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Monday, February 6, 2012

Who is Saint Patrick?

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All over the world, March 17th is set aside to celebrate St. Patrick, the patron saint of Ireland. We wear green, eat, drink, and occasionally have a parade. Have you ever wondered who Saint Patrick was and why we celebrate his life?  Time for a quick history lesson!  I can hear my children groan in agony as I remind them that celebrating something you know nothing about is, frankly, stupid (yes, I used the “s” word).

Apparently, two authentic letters from him have survived. It is from these letters that the only universally accepted details of his life are revealed. He was born in Roman Britain. At about the age of 16, he was kidnapped from Wales by Irish raiders and taken as a slave to Ireland, where he lived for six years before escaping and returning to his family.

He became a priest in Britain. He became an ordained bishop and chose to return to Ireland as a missionary. The precise dates of Patrick’s life cannot be determined with certainty, but it is widely accepted that he was working as a missionary in Ireland during the second half of the 5th century.

Pious legend credits St. Patrick with banishing snakes from the island, chasing them into the sea after they assailed him during a 40-day fast he was undertaking on top of a hill. This legend evokes Biblical symbolism and scientists have weighed in with theories purporting to disprove the validity of this story. Others suggest that the snakes (or serpents) are representative of the Druids. True, untrue, myth, legend . . . it makes for a good story.

According to Irish folklore, he also used a shamrock to explain the Christian concept of Trinity to the Irish. In spite of continuous opposition from pagan leaders, he continued to evangelize for thirty years while baptizing newly converted Christians and establishing monasteries, churches, and schools. He died on March 17th and was canonized by the local church.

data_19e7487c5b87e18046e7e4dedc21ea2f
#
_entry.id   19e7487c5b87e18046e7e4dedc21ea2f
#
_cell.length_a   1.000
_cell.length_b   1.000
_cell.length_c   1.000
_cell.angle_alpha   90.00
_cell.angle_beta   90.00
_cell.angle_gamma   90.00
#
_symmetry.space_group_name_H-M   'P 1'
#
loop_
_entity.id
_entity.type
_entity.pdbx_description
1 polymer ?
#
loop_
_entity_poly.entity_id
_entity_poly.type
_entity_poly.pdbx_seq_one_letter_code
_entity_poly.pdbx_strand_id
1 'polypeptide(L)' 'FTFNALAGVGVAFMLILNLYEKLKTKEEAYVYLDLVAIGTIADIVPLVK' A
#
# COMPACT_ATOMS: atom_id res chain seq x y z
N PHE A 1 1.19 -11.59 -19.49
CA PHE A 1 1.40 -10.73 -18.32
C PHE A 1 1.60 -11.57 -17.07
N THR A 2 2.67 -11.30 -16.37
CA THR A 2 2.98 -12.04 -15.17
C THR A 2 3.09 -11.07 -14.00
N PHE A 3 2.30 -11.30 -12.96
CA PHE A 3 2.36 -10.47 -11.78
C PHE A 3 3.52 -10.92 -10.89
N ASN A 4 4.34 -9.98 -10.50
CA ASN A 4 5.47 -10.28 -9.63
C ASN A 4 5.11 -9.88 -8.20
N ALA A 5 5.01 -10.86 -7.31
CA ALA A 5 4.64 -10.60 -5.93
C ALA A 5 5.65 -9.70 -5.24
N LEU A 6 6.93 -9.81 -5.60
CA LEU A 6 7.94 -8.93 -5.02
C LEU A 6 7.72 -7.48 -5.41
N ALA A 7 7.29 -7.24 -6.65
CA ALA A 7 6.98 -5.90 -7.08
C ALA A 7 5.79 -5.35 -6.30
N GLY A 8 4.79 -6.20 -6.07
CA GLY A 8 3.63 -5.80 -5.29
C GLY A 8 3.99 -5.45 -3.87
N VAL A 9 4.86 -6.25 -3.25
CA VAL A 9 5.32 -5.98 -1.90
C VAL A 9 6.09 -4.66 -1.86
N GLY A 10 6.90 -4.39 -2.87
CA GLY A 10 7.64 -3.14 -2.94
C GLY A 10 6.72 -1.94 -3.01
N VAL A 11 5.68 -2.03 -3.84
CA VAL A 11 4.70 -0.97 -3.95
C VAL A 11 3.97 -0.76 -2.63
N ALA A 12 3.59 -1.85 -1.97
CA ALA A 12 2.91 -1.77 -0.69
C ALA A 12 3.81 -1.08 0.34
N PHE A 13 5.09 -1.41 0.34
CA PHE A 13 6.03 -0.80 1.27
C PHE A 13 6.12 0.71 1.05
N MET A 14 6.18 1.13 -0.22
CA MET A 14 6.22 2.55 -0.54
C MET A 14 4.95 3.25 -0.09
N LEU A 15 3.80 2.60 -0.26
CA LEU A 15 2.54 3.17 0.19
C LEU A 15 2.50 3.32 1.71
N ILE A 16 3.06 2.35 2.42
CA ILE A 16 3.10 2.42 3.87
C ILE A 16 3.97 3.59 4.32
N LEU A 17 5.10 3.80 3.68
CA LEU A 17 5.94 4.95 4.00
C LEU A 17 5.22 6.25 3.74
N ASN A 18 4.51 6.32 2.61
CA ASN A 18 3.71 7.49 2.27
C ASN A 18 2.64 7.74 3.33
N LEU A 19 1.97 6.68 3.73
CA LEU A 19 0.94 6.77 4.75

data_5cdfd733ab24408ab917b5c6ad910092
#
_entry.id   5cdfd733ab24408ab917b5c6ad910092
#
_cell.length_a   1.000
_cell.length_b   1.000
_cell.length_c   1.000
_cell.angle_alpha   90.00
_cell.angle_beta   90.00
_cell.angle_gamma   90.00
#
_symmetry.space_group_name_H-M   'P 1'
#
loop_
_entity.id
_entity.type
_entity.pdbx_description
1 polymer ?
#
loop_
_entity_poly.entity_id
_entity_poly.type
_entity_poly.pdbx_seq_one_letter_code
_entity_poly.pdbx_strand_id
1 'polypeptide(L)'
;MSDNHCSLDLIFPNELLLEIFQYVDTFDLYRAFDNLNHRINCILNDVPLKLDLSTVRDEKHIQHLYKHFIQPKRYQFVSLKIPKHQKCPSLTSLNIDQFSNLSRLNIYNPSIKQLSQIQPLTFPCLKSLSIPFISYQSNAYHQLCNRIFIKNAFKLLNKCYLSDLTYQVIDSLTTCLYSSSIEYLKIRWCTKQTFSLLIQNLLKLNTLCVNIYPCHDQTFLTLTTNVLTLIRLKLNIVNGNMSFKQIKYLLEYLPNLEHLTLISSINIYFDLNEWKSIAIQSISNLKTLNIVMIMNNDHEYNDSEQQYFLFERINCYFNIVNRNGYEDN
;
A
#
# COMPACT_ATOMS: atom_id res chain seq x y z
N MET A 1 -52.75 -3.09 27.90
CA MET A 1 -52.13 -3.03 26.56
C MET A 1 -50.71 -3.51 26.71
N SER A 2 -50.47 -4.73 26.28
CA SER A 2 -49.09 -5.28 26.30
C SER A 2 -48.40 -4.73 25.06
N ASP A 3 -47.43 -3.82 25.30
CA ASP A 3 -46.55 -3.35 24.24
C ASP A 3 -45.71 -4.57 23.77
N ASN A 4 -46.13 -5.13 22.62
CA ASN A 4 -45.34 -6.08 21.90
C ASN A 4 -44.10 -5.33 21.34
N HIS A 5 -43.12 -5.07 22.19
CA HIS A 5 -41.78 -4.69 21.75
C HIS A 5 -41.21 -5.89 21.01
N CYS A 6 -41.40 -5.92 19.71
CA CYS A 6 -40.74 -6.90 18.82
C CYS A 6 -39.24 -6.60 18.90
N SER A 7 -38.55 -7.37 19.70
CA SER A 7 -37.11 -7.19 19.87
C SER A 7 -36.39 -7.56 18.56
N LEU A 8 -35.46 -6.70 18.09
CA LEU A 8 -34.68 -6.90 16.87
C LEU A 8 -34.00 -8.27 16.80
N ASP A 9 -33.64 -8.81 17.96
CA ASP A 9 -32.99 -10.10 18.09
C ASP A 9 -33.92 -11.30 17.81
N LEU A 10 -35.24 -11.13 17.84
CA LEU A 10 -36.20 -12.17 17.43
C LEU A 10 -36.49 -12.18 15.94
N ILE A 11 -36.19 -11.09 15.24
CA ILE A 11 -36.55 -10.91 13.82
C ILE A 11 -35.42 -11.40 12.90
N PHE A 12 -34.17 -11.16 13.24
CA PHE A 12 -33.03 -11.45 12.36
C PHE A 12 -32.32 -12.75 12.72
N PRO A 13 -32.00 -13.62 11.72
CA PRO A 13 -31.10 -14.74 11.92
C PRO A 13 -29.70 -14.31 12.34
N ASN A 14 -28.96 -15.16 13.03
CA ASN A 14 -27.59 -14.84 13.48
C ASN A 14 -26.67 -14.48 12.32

Originally, the color associated with Saint Patrick was blue. Over the years this has changed to green. Shamrocks were often worn in honor of Saint Patrick. The phrase "the wearing of the green", meaning to wear a shamrock on one's clothing, derives from a song of the same name . . . and there you go.

Saint Patrick's Day was first publicly celebrated in Boston in 1737 where a large population of Irish immigrants resided. It was not until 1903 that Saint Patrick's Day became an official public holiday in Ireland. During the mid 90's, the Irish government also began a campaign to promote tourism in Ireland on March 17th.

While many Catholics still quietly celebrate this day of religious observance by going to mass, Saint Patrick's Day slowly evolved to become a celebration of Irish heritage, when all things Irish make an annual appearance in festivities around the world.

We are a proud Irish American family. Every year we celebrate Saint Patrick’s Day with a day of remembrance and storytelling in celebration of the ancestors who have gone before us, in celebration of our heritage, with pride in our culture. It is a day, however fleeting, when we can shake the suburban dust off our children to remind them how we got here. Because for this Irish American it is also a celebration of the journey that started in Ireland over one hundred years ago, and against incredible odds, ends in a small southern town with an Irish Catholic boy who married this Irish Protestant girl.

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